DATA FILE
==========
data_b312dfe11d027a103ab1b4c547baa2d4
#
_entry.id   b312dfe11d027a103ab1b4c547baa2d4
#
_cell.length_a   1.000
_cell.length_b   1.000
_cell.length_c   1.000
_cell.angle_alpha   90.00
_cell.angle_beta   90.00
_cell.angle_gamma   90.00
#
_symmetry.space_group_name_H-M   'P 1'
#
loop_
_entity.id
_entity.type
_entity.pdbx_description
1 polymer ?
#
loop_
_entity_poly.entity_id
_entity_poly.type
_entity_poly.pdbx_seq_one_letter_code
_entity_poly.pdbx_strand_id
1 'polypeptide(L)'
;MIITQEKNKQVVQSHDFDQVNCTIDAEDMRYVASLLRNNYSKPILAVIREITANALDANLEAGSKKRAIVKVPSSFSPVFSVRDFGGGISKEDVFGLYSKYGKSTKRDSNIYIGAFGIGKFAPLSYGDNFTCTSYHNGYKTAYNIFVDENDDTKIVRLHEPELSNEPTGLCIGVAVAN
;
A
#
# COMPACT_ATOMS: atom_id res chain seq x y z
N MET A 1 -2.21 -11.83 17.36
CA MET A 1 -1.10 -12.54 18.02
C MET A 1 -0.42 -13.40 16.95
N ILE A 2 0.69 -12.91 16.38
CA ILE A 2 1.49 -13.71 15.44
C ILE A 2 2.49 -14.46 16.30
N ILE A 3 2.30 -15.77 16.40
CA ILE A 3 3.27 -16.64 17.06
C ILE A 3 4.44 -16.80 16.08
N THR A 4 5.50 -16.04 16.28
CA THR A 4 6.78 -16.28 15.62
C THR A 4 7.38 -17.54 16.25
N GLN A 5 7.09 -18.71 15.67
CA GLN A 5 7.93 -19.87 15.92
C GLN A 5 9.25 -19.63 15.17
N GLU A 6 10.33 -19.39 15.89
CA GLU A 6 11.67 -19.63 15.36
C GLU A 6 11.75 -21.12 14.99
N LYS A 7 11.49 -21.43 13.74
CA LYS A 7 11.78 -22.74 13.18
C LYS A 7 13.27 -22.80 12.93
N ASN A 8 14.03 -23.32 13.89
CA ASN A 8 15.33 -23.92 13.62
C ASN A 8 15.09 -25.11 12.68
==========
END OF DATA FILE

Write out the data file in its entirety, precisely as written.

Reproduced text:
data_b312dfe11d027a103ab1b4c547baa2d4
#
_entry.id   b312dfe11d027a103ab1b4c547baa2d4
#
_cell.length_a   1.000
_cell.length_b   1.000
_cell.length_c   1.000
_cell.angle_alpha   90.00
_cell.angle_beta   90.00
_cell.angle_gamma   90.00
#
_symmetry.space_group_name_H-M   'P 1'
#
loop_
_entity.id
_entity.type
_entity.pdbx_description
1 polymer ?
#
loop_
_entity_poly.entity_id
_entity_poly.type
_entity_poly.pdbx_seq_one_letter_code
_entity_poly.pdbx_strand_id
1 'polypeptide(L)'
;MIITQEKNKQVVQSHDFDQVNCTIDAEDMRYVASLLRNNYSKPILAVIREITANALDANLEAGSKKRAIVKVPSSFSPVFSVRDFGGGISKEDVFGLYSKYGKSTKRDSNIYIGAFGIGKFAPLSYGDNFTCTSYHNGYKTAYNIFVDENDDTKIVRLHEPELSNEPTGLCIGVAVAN
;
A
#
# COMPACT_ATOMS: atom_id res chain seq x y z
N MET A 1 -2.21 -11.83 17.36
CA MET A 1 -1.10 -12.54 18.02
C MET A 1 -0.42 -13.40 16.95
N ILE A 2 0.69 -12.91 16.38
CA ILE A 2 1.49 -13.71 15.44
C ILE A 2 2.49 -14.46 16.30
N ILE A 3 2.30 -15.77 16.40
CA ILE A 3 3.27 -16.64 17.06
C ILE A 3 4.44 -16.80 16.08
N THR A 4 5.50 -16.04 16.28
CA THR A 4 6.78 -16.28 15.62
C THR A 4 7.38 -17.54 16.25
N GLN A 5 7.09 -18.71 15.67
CA GLN A 5 7.93 -19.87 15.92
C GLN A 5 9.25 -19.63 15.17
N GLU A 6 10.33 -19.39 15.89
CA GLU A 6 11.67 -19.63 15.36
C GLU A 6 11.75 -21.12 14.99
N LYS A 7 11.49 -21.43 13.74
CA LYS A 7 11.78 -22.74 13.18
C LYS A 7 13.27 -22.80 12.93
N ASN A 8 14.03 -23.32 13.89
CA ASN A 8 15.33 -23.92 13.62
C ASN A 8 15.09 -25.11 12.68